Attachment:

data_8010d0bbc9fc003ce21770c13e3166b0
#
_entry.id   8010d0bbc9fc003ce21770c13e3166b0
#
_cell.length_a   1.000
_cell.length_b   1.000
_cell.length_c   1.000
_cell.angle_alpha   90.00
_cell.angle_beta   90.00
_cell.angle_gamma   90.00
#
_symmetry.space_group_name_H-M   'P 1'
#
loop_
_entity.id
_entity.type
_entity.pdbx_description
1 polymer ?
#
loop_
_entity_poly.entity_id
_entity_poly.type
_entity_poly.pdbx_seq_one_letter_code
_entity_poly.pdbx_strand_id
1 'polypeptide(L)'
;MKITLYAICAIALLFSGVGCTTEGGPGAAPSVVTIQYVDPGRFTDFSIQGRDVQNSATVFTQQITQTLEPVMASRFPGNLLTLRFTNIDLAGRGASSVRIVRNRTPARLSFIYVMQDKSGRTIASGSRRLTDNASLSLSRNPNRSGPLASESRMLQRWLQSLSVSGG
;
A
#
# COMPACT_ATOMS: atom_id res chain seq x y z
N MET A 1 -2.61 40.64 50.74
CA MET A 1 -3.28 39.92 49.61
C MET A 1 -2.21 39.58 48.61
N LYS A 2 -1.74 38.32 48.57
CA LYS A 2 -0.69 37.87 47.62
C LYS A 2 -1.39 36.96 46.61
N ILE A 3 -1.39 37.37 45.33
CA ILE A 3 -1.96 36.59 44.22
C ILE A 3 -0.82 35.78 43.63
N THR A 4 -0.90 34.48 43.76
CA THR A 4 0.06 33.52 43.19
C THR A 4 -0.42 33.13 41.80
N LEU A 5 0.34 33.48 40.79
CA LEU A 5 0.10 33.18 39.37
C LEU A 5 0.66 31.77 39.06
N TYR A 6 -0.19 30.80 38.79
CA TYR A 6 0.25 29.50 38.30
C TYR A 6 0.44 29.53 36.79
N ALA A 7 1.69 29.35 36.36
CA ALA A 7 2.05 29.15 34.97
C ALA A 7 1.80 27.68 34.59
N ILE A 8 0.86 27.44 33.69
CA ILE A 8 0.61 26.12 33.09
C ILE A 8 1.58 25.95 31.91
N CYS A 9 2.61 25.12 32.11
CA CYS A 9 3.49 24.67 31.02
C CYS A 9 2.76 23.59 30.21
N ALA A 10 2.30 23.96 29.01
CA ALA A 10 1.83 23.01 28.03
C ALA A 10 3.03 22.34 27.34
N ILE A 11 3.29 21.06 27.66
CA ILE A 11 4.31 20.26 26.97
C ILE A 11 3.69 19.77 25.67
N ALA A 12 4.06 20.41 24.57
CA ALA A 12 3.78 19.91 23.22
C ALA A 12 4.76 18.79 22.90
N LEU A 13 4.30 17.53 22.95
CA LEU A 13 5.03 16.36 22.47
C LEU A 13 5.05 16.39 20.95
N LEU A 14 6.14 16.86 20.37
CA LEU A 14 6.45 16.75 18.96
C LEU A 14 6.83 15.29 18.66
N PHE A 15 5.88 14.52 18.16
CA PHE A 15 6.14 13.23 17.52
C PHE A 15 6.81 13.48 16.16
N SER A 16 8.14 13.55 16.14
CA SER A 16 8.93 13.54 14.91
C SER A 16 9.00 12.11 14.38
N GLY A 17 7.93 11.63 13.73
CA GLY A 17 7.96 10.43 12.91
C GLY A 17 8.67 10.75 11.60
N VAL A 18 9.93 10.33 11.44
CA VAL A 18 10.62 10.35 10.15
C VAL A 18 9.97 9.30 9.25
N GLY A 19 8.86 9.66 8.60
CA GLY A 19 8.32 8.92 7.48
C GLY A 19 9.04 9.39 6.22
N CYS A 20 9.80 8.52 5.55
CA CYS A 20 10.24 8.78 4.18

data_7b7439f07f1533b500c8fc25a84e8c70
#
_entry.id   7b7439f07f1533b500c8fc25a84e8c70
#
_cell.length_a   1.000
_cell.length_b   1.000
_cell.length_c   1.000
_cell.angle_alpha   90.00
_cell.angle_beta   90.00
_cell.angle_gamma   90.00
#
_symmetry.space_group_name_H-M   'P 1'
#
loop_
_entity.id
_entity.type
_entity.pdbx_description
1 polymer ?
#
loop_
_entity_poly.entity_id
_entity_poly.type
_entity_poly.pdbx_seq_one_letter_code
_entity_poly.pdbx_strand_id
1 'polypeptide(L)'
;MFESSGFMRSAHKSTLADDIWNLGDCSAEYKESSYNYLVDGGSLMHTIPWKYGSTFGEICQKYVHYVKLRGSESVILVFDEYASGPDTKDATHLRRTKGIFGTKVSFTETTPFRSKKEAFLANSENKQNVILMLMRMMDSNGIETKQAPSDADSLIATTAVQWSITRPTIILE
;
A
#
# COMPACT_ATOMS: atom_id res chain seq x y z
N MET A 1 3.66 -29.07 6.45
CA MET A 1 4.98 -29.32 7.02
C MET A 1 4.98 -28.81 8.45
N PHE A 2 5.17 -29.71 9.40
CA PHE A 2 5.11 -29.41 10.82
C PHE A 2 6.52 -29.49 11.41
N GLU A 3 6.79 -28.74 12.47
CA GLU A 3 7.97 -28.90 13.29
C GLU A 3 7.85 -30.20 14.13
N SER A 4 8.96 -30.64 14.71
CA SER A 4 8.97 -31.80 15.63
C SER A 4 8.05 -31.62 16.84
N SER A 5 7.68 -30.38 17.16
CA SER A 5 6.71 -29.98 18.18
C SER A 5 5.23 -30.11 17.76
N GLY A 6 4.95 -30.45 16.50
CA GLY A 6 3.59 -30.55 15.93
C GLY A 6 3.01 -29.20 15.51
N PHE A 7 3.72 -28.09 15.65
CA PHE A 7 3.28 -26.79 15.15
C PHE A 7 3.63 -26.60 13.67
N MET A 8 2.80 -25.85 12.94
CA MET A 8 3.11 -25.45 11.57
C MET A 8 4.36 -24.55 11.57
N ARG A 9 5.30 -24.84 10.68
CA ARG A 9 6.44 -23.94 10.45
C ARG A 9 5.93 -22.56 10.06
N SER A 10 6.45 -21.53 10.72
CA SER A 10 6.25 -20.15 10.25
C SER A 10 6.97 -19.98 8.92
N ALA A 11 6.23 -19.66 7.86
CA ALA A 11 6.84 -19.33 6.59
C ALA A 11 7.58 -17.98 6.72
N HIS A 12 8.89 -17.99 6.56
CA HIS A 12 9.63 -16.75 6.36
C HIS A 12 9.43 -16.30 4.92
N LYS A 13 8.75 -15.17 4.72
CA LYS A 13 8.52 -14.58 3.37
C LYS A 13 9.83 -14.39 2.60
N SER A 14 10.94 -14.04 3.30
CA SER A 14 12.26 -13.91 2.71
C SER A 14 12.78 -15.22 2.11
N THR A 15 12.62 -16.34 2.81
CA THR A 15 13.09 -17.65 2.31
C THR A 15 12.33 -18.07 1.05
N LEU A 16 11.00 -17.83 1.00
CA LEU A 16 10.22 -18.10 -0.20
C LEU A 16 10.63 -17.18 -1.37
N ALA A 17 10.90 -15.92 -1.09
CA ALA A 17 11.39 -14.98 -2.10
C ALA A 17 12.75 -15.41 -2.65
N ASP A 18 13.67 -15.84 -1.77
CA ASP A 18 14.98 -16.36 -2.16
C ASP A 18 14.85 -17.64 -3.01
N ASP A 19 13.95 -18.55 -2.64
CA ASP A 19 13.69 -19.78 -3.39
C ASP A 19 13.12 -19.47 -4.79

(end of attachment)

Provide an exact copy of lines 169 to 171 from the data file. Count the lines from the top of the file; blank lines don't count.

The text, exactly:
CA ALA A 17 11.39 -14.98 -2.10
C ALA A 17 12.75 -15.41 -2.65
N ASP A 18 13.67 -15.84 -1.77